Finally, the attacks on Barr returned to the case of Michael Cohen. The Daily Beast derided the insistence of Barr that it is nothing but a “media narrative” to suggest he has been acting in the interests of the president. The Daily Beast refers to Cohen as a close confidant of Trump without any mention that, by the time Barr finally raised questions about the case, the president despised Cohen and celebrated his conviction. The only person who would have been more upset with any undermining of the conviction of Cohen than the lead prosecutor would have been Trump.

The United States attorneys manual reaffirms the control of Main Justice over such interpretative policies, even though Barr apparently let it drop. Readers were never told that Barr takes the position against an expansive reading of the criminal code on offenses like those with which Cohen was charged. Soon after Barr was confirmed, Trump had denounced Cohen as “lying in order to reduce his prison time.” Indeed, Barr was taking an issue with the prison sentence that Trump was celebrating. Barr sought a legal memo “casting doubt on the legitimacy” of the conviction.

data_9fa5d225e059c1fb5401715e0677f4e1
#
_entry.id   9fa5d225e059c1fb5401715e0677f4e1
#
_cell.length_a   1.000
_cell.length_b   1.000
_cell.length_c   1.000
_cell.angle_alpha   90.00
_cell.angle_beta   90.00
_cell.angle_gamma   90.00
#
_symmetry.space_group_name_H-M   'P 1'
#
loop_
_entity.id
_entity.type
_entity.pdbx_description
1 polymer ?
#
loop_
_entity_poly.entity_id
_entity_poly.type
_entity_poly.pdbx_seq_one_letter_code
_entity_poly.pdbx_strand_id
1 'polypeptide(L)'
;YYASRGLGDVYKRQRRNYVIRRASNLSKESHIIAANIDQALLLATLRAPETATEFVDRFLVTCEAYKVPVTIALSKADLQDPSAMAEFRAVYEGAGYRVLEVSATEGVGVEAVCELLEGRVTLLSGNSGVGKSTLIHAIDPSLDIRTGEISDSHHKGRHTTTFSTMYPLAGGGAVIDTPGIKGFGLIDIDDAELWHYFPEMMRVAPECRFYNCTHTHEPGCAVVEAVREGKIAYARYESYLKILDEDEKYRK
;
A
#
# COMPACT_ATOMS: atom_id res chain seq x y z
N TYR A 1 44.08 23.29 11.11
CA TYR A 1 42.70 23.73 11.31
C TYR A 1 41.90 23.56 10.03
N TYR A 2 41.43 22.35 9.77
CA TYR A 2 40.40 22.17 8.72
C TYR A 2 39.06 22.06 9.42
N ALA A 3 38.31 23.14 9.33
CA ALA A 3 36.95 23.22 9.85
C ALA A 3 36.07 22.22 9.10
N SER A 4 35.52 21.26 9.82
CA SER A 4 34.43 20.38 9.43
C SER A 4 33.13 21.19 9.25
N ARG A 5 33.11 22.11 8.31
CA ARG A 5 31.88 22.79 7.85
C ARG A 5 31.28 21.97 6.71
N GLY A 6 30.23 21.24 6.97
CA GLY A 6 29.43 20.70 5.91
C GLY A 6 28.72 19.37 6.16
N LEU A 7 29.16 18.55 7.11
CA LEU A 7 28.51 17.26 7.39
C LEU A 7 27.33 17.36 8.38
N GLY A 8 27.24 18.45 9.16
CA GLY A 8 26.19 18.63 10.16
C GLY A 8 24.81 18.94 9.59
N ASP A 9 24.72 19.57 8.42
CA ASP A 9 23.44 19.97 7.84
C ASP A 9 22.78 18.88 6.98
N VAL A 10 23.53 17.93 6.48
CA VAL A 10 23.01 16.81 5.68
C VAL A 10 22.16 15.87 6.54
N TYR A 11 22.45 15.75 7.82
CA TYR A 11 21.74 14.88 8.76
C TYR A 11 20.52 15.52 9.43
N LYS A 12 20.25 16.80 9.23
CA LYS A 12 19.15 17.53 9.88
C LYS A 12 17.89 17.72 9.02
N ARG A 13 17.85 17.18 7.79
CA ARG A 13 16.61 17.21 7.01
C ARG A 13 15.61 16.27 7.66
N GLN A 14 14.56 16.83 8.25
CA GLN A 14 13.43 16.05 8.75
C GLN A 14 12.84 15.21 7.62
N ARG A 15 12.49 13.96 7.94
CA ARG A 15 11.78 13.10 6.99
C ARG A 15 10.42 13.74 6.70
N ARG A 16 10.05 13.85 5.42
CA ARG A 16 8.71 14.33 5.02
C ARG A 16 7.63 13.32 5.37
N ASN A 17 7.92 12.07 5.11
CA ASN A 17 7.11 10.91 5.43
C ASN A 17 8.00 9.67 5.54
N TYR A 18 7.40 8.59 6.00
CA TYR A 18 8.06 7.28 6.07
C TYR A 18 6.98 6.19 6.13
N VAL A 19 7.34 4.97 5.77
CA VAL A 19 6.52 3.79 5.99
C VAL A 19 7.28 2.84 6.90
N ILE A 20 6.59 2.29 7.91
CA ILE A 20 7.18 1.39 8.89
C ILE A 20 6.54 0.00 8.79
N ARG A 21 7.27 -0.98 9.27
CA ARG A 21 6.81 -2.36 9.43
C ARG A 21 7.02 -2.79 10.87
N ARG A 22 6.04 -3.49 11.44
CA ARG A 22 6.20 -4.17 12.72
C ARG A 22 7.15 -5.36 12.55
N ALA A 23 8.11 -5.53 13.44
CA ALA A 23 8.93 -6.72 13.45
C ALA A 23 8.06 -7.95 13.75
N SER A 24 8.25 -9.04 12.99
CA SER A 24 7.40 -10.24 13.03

Legitimate objections can be raised about certain policies of Barr. I have criticized him for some of those, and we have disagreed for decades over constitutional law and the power of the executive branch. However, I have never known a more honest and direct individual in Washington. His real flaw is a lack of concern over the optics of his actions. Barr spends much time thinking about the right move but little time about how it is viewed. To take a line from King Lear, as the media coverage has shown over the last week, Barr is “a man more sinned against than sinning.”

Jonathan Turley is the Shapiro Professor of Public Interest Law at George Washington University. You can find his updates online @JonathanTurley.